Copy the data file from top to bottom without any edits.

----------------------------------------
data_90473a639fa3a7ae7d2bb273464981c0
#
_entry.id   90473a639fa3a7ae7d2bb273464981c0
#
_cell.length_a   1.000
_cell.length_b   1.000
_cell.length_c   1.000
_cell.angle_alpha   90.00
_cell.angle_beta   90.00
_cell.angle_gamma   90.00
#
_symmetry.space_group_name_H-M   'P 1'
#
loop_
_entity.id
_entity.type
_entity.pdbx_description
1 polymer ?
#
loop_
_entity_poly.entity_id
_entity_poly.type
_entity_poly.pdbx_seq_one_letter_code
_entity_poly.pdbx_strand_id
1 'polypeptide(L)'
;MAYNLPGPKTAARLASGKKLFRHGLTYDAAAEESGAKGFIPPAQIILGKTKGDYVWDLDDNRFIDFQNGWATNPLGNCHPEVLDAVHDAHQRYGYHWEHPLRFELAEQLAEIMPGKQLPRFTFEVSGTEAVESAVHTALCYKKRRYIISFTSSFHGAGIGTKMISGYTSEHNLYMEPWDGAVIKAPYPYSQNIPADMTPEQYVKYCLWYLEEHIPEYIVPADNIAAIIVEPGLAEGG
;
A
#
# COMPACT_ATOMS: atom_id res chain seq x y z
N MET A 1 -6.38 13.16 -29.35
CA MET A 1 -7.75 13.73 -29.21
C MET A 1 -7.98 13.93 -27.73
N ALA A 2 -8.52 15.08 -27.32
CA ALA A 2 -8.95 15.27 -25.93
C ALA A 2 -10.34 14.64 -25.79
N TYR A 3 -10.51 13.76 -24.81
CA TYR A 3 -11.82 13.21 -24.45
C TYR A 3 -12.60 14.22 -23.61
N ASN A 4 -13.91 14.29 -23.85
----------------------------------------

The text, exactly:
data_90473a639fa3a7ae7d2bb273464981c0
#
_entry.id   90473a639fa3a7ae7d2bb273464981c0
#
_cell.length_a   1.000
_cell.length_b   1.000
_cell.length_c   1.000
_cell.angle_alpha   90.00
_cell.angle_beta   90.00
_cell.angle_gamma   90.00
#
_symmetry.space_group_name_H-M   'P 1'
#
loop_
_entity.id
_entity.type
_entity.pdbx_description
1 polymer ?
#
loop_
_entity_poly.entity_id
_entity_poly.type
_entity_poly.pdbx_seq_one_letter_code
_entity_poly.pdbx_strand_id
1 'polypeptide(L)'
;MAYNLPGPKTAARLASGKKLFRHGLTYDAAAEESGAKGFIPPAQIILGKTKGDYVWDLDDNRFIDFQNGWATNPLGNCHPEVLDAVHDAHQRYGYHWEHPLRFELAEQLAEIMPGKQLPRFTFEVSGTEAVESAVHTALCYKKRRYIISFTSSFHGAGIGTKMISGYTSEHNLYMEPWDGAVIKAPYPYSQNIPADMTPEQYVKYCLWYLEEHIPEYIVPADNIAAIIVEPGLAEGG
;
A
#
# COMPACT_ATOMS: atom_id res chain seq x y z
N MET A 1 -6.38 13.16 -29.35
CA MET A 1 -7.75 13.73 -29.21
C MET A 1 -7.98 13.93 -27.73
N ALA A 2 -8.52 15.08 -27.32
CA ALA A 2 -8.95 15.27 -25.93
C ALA A 2 -10.34 14.64 -25.79
N TYR A 3 -10.51 13.76 -24.81
CA TYR A 3 -11.82 13.21 -24.45
C TYR A 3 -12.60 14.22 -23.61
N ASN A 4 -13.91 14.29 -23.85